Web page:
The dynamic response of jack-ups, tension leg platforms and compliant towers is significantly influenced by the amount of damping. Considerable uncertainty exists about the damping arising from the interaction of the structural members of the structure with the surrounding fluid. Alter a concise introduction to the hydro-elastic problem, the paper describes some carefully designed experiments to determine the in-line forces on an oscillating cylinder of 0.4 m diameter (β= 2.9 104 - 1.5 105) for KC in the range from 1 10 14. The results are presented in terms of drag and inertia coefficients. The drag coefficients are significantly lower than reported before.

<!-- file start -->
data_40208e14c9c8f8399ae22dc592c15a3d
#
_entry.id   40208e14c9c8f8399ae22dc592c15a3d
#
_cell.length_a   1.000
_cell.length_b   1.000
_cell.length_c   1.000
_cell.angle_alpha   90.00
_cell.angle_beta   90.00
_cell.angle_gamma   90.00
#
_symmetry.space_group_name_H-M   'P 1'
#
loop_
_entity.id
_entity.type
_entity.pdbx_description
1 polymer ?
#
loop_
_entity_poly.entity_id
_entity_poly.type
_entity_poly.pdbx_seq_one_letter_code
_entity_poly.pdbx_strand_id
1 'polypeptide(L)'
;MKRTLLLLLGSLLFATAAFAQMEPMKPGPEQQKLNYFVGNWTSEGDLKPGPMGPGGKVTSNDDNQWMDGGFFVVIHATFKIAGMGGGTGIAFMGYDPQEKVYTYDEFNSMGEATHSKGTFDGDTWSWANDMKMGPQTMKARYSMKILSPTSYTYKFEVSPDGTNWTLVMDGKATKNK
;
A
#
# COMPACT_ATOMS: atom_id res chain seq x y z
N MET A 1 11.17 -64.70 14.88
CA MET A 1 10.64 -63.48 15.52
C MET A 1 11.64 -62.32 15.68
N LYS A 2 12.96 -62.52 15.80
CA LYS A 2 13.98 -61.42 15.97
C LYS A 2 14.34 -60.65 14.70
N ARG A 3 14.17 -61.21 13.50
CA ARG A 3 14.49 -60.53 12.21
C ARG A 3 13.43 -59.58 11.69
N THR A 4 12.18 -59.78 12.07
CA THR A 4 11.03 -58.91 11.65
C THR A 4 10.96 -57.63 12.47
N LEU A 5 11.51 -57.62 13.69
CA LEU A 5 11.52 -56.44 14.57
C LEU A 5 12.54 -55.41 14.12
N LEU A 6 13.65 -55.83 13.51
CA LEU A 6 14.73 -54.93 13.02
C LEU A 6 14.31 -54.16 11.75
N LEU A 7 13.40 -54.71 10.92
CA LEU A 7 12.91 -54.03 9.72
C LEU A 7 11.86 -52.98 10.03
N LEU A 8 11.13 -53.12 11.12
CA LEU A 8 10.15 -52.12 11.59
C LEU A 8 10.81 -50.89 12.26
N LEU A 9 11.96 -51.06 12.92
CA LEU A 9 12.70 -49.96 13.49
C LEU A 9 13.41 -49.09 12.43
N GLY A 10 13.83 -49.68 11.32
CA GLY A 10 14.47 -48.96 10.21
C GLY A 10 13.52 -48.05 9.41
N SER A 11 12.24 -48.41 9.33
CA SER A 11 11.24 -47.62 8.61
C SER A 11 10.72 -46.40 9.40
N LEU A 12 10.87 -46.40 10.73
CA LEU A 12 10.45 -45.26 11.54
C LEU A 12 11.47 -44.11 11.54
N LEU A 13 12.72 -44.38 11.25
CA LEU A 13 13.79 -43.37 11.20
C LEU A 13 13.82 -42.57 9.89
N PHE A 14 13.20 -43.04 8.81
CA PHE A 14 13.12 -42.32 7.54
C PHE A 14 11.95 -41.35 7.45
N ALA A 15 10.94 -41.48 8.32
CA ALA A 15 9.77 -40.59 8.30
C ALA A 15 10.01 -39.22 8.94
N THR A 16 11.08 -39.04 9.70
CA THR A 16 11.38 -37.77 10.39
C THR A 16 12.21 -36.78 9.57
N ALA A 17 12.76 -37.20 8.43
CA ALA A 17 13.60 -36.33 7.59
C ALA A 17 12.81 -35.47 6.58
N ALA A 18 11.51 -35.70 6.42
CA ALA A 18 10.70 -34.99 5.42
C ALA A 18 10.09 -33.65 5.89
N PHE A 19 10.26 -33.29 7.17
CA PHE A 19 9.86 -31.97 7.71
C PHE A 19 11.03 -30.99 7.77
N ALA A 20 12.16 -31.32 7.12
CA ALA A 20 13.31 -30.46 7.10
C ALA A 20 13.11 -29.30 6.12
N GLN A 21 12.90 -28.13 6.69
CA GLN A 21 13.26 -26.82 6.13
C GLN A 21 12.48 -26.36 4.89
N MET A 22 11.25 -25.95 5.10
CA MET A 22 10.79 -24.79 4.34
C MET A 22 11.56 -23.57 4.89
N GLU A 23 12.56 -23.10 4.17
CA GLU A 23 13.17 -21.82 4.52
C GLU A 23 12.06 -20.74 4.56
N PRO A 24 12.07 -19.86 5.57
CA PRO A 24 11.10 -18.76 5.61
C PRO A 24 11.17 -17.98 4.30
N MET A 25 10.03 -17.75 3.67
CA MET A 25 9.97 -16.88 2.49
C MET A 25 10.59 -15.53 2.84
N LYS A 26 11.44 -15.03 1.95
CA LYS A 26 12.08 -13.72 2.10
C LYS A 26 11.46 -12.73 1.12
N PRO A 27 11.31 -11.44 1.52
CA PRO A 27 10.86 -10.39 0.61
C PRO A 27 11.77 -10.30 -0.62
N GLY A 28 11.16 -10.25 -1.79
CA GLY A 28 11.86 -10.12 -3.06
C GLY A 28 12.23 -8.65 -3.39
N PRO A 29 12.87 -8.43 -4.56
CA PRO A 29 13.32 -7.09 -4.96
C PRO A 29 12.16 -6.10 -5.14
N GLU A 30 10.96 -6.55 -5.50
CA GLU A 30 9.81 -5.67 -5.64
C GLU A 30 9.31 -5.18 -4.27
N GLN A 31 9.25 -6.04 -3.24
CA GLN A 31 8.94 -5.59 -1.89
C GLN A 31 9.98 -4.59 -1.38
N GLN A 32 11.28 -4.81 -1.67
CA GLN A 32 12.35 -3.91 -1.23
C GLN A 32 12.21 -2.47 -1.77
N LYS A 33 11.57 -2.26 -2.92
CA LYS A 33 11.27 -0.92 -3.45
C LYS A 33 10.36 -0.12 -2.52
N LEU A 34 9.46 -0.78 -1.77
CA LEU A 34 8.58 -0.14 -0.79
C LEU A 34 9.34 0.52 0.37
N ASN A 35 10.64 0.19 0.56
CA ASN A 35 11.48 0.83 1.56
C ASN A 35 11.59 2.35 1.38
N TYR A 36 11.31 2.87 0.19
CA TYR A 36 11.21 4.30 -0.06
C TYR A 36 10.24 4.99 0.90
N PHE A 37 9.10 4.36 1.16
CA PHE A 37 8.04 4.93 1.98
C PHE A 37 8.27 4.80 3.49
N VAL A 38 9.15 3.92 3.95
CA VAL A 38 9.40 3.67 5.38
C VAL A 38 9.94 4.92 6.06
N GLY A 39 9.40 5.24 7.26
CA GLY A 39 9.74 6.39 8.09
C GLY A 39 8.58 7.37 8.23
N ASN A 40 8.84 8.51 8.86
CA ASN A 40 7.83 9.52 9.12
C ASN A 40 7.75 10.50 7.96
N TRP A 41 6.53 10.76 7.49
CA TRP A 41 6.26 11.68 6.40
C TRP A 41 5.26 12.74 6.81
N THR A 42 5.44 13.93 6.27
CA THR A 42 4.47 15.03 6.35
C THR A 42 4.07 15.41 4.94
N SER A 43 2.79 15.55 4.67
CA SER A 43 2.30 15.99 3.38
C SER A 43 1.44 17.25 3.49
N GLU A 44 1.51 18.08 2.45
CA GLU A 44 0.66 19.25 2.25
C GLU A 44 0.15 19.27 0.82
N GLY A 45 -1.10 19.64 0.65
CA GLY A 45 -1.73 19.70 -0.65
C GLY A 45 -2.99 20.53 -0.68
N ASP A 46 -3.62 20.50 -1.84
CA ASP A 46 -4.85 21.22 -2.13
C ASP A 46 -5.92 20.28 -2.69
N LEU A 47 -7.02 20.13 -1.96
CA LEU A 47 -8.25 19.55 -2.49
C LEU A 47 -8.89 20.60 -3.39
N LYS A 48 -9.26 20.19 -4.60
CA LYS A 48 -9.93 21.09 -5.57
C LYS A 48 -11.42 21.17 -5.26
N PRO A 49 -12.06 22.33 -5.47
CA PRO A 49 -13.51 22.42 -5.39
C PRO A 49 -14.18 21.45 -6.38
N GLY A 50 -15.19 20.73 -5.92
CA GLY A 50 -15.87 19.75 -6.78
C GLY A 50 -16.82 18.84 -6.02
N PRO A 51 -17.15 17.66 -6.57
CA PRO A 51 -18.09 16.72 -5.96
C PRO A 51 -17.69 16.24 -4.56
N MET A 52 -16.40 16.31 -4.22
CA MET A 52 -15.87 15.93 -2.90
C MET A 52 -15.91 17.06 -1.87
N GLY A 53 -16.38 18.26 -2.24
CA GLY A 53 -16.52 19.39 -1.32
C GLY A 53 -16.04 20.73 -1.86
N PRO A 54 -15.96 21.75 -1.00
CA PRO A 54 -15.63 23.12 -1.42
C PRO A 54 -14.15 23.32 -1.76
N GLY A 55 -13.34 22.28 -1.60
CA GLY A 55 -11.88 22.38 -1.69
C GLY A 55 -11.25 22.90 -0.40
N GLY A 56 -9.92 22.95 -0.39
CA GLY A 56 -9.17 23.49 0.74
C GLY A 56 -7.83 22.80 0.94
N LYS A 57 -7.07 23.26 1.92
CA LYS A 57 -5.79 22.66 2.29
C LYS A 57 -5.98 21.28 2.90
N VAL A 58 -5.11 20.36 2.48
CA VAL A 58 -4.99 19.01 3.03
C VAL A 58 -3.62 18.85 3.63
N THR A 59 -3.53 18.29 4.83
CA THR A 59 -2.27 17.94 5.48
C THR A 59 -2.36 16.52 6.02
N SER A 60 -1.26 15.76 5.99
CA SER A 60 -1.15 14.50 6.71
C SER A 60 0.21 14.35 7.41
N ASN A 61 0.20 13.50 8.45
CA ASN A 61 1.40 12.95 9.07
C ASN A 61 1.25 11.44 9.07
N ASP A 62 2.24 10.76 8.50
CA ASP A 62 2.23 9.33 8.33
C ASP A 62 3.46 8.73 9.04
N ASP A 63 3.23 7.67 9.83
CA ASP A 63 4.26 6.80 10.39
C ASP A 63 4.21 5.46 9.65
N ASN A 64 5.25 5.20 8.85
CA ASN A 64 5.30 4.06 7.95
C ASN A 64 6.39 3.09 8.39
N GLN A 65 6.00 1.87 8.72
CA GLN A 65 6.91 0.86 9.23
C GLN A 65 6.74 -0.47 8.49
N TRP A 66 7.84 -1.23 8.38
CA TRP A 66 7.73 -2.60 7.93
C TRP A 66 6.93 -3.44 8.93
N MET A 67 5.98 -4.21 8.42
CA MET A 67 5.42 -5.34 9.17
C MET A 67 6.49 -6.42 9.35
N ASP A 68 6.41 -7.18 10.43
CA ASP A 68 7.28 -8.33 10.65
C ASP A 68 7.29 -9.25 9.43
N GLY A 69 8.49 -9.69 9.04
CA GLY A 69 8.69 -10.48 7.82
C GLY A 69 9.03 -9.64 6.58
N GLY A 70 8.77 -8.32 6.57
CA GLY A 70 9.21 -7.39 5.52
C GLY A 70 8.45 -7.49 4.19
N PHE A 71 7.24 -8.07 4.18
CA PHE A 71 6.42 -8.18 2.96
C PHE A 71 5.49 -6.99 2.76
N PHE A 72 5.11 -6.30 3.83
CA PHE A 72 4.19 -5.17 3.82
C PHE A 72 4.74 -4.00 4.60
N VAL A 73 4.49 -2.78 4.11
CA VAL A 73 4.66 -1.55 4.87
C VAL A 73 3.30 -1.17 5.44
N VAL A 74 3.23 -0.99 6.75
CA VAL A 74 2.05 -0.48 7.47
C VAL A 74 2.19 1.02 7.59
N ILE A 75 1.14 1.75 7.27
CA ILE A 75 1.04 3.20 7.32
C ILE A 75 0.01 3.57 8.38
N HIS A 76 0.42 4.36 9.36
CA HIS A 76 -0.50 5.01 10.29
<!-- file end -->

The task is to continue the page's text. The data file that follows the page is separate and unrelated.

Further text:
Two trends can be seen in the worldwide application of offshore structures. One is the extended application of existing infrastructure in water depths less than 150 m. This leads to an increased requirement for jack-ups for drilling, well testing, early production and satellite development. The second trend is the advance, particularly in the Gull of Mexico, into much deeper waters, which has initiated the development of tension leg platforms and compliant towers. Jack-ups, TLP's and compliant towers are distinguished from more conventional structures by the large dynamic responses that they may display to unsteady forces caused by wind, waves and current. These responses and hence the fatigue life of the structure are significantly influenced by damping which may stem from internal friction, interaction with the soil or the surrounding fluid. It is hardly possible to generalize the relative importance of these contributions, each situation has to be assessed separately with the appropriate physical models. At slightly larger amplitudes of oscillation the laminar solution becomes unstable leading to transition to turbulence and/or separation of boundary layers. Unfortunately, at small amplitudes the so-called Morison equation lacks physical justification, thereby complicating present design practices that are based on it.